Traveling exhibit explores nature with ‘Peanuts’ characters
Published: Thursday, September 27, 2012 at 6:01 a.m.
Last Modified: Wednesday, September 26, 2012 at 1:39 p.m.
Charlie Brown is going green.
‘Peanuts ... Naturally: Charlie Brown and Friends Explore Nature’
What: Traveling exhibit explores nature with characters from “Peanuts” and items from the Florida Museum
When: Opens Saturday and runs through Jan. 2, 2013; museum hours are 10 a.m.-5 p.m. Monday through Saturday, 1-5 p.m. Sunday
Where: Florida Museum of Natural History, Southeast 34th Street and Hull Road
Tickets: $4 adults, $3.50 for Florida residents, seniors and college students, $3 for ages 3-17
Info: 846-2000, www.flmnh.ufl.edu
‘Water: Discovering and Sharing Solutions’
What: Temporary exhibit explains how UF is finding solutions to global challenges involving water, invasive animals and plants, and food production.
When: Opens Saturday and runs through Jan. 2, 2013
OPENING DAY EVENTS
Saturday’s special events for the traveling exhibit, “Peanuts... Naturally: Charlie Brown and Friends Explore Nature,” and the new temporary exhibit, “Water: Discovering and Sharing Solutions,” run 10 a.m. to 3 p.m. Saturday unless otherwise noted and include the following:
George A. Smathers Libraries: An interactive printing press from the libraries shows how newspapers and “Peanuts” comic strips were printed in the 19th century.
Sequential Artists Workshop: Group offers demonstrations of comic strip writing, drawing and inking with hands-on family activities.
“Abraham Lincoln”: The 16th president, who signed the Morrill Act, will speak with visitors from 11 a.m. to 2 p.m.
Florida Friendly Landscaping Program: Group provides information on water-conscious landscaping and water conservation.
On Saturday, the Florida Museum of Natural History unveils its new traveling exhibit — “Peanuts ... Naturally: Charlie Brown and Friends Explore Nature.” The exhibit was created by the Charles M. Schultz Museum and Research Center in Santa Rosa, Calif., and features many of Schultz’ cartoon strips dealing with nature.
“One of our staff had the idea to do something about nature,” says Dinah Houghtaling, the Schultz Museum’s traveling exhibits manager. “We thought that would be great because we could hit a new audience that we don’t normally send exhibits to — science and children’s museums.”
Houghtaling says that Schultz loved nature and included the theme very often in his drawings.
“He was always aware of current trends, and he always put that into his strips,” she says. “Really, early on in the late, ’60s and ’70s, he was talking about air pollution and things like that. As our curator started looking at all the strips, there were actually too many to choose from.”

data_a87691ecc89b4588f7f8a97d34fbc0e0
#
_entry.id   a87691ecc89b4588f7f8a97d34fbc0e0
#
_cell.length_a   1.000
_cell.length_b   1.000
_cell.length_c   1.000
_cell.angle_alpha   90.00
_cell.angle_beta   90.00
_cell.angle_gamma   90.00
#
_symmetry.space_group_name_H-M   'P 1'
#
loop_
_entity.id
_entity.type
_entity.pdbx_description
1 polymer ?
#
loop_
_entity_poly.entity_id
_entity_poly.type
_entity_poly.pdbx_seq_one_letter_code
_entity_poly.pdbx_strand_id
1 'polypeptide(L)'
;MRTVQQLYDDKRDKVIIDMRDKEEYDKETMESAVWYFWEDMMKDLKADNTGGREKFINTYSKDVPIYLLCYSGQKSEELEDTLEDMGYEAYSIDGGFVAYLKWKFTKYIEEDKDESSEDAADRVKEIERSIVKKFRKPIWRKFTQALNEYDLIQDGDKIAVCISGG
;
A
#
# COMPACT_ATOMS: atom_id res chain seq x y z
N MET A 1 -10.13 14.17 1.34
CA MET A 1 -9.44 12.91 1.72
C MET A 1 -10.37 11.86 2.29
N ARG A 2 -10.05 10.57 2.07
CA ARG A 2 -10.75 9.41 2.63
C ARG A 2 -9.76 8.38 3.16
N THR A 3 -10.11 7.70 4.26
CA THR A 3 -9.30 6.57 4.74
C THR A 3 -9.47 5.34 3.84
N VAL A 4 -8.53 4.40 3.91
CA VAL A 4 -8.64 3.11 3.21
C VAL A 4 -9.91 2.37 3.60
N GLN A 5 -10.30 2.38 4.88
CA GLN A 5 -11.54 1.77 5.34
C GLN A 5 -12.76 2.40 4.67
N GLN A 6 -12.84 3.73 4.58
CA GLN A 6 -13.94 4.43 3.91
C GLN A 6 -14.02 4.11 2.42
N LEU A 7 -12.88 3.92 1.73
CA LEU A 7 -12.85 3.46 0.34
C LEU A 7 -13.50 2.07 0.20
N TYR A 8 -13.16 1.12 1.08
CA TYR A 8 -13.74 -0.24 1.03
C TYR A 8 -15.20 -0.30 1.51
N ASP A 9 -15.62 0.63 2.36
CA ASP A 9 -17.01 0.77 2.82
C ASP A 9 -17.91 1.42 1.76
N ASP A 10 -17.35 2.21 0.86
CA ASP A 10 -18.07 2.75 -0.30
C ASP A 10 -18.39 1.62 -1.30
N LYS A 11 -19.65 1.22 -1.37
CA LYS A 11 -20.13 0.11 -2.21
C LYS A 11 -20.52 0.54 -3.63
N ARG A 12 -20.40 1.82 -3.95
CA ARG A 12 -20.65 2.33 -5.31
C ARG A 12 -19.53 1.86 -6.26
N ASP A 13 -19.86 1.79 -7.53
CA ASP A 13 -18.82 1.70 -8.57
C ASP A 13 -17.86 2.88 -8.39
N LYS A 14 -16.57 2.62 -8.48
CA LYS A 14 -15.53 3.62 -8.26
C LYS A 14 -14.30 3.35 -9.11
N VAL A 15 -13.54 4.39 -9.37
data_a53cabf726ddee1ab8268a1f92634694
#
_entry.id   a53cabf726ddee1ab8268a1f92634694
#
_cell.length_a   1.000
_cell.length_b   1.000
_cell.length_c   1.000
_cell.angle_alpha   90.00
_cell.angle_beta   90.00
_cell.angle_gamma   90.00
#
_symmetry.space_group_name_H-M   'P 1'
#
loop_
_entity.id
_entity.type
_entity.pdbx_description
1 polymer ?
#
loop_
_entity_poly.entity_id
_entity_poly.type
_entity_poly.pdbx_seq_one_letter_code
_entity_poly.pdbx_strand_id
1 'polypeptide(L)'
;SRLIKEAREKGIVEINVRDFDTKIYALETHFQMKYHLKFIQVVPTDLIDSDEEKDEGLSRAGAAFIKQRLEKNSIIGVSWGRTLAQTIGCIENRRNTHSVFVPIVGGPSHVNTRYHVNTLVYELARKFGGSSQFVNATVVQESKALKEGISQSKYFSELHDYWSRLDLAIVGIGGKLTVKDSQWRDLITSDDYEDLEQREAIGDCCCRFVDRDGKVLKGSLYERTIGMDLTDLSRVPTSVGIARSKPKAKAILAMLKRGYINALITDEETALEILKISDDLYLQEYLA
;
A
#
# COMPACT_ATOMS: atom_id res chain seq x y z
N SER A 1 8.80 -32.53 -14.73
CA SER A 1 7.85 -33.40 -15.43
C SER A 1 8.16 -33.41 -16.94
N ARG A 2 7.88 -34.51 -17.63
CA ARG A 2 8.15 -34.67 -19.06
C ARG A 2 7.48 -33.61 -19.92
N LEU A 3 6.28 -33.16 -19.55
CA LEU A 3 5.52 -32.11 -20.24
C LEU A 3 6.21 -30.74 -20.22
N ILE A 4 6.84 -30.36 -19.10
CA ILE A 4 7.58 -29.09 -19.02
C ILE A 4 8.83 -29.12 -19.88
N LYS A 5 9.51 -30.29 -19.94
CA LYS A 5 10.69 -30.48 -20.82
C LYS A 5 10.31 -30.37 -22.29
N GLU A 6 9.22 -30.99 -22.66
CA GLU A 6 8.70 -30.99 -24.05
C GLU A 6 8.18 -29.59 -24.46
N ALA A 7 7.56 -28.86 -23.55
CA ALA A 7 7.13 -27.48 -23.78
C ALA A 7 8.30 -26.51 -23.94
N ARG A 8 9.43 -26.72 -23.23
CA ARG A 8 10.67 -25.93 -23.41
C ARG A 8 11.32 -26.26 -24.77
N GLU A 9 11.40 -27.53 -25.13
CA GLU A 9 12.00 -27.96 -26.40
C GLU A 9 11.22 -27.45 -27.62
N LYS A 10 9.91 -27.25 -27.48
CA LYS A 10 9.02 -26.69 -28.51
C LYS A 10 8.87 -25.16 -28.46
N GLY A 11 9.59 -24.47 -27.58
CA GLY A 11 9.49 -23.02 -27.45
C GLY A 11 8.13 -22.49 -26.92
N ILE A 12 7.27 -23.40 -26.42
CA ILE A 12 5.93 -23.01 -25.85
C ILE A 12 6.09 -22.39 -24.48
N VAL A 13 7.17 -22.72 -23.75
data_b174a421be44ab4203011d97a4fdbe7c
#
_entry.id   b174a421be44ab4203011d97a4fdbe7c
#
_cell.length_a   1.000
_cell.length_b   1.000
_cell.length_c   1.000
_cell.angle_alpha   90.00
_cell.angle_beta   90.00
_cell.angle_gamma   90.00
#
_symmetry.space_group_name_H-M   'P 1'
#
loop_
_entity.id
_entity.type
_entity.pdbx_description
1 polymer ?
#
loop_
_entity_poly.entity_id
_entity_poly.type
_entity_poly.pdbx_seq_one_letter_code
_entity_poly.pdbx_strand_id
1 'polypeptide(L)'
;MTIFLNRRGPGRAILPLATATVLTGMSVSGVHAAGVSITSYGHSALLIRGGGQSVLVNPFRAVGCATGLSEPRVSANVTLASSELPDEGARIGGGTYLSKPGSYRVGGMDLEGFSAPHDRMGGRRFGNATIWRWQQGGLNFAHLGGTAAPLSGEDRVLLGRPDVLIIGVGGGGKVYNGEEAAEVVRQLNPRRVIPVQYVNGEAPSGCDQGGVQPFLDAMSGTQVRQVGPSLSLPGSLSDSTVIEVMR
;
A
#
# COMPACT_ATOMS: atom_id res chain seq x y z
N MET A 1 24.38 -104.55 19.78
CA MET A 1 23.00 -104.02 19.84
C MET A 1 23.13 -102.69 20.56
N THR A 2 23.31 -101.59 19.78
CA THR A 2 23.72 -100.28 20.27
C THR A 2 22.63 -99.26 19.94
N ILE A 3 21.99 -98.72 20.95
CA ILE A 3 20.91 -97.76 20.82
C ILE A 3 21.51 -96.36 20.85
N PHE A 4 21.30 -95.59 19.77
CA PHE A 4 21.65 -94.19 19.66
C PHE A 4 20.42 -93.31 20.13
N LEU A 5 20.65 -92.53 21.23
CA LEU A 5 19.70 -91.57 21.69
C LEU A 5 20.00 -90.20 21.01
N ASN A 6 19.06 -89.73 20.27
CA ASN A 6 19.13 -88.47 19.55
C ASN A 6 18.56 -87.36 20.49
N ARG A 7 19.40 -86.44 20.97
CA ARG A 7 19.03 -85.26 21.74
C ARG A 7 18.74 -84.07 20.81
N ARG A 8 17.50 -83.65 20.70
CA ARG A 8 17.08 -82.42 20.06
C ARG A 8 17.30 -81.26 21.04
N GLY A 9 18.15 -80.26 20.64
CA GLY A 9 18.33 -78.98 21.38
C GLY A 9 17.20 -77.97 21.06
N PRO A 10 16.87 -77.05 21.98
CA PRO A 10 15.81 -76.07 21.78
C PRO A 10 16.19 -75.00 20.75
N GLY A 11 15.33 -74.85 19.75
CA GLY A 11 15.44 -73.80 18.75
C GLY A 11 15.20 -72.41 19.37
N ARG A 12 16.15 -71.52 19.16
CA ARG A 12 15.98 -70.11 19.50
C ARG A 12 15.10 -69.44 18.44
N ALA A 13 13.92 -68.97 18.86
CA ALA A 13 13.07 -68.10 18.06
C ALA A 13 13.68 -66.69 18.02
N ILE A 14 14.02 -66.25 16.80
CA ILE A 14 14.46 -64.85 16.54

The exhibit will feature cartoons on different topics like the universe, trees, gardening and birds.
“The nice thing is that, when you’re exploring science, the Peanuts characters are so non-threatening, it’s a great way to introduce the topic,” Houghtaling says. “Part of it is about recycling, reusing, and taking care of the Earth, it’s a timely topic.”
In addition to the comic strips, the Museum of Natural History will include items from its collection to enhance the experience.
“We were able to get a black bear mount,” says Tina Choe, the Florida Museum’s exhibit developer. “It is a stuffed black bear that was legally hunted and stuffed, and the whole story revolves around, if you protect the area of one bear’s habitat, you can protect a lot of species. We paired that with the Florida Wildlife Corridor story; we’re trying to reconnect habitats through a corridor in Florida which will allow species like bears to roam in their natural habitat.
“It’s looking at things that humans need but also trying to connect the habitats of these animals. We made this huge floor map that you can walk on and follow the path that they are proposing to connect these habitats.”
Other museum pieces will highlight the archaeology of Florida and the history of gardening, including 1800-year-old seeds.
The museum also has many activities planned specially for Saturday’s opening day, including live amphibians and an interactive printing press display that will show how newspaper was printed in the 19th century.
“It is a perfect way to share nature with people,” Choe says. “Any way we can bring people back to nature is a great thing for the museum.”
Opening day at the museum also will see an appearance by Abraham Lincoln as part of the exhibit, “Water: Discovering and Sharing Solutions.” That exhibit, which also opens Saturday at the museum, is part of the celebration of the 150th anniversary of the Morrill Act of 1862, which was signed by Lincoln and enabled the creation of land-grant universities, including the University of Florida.
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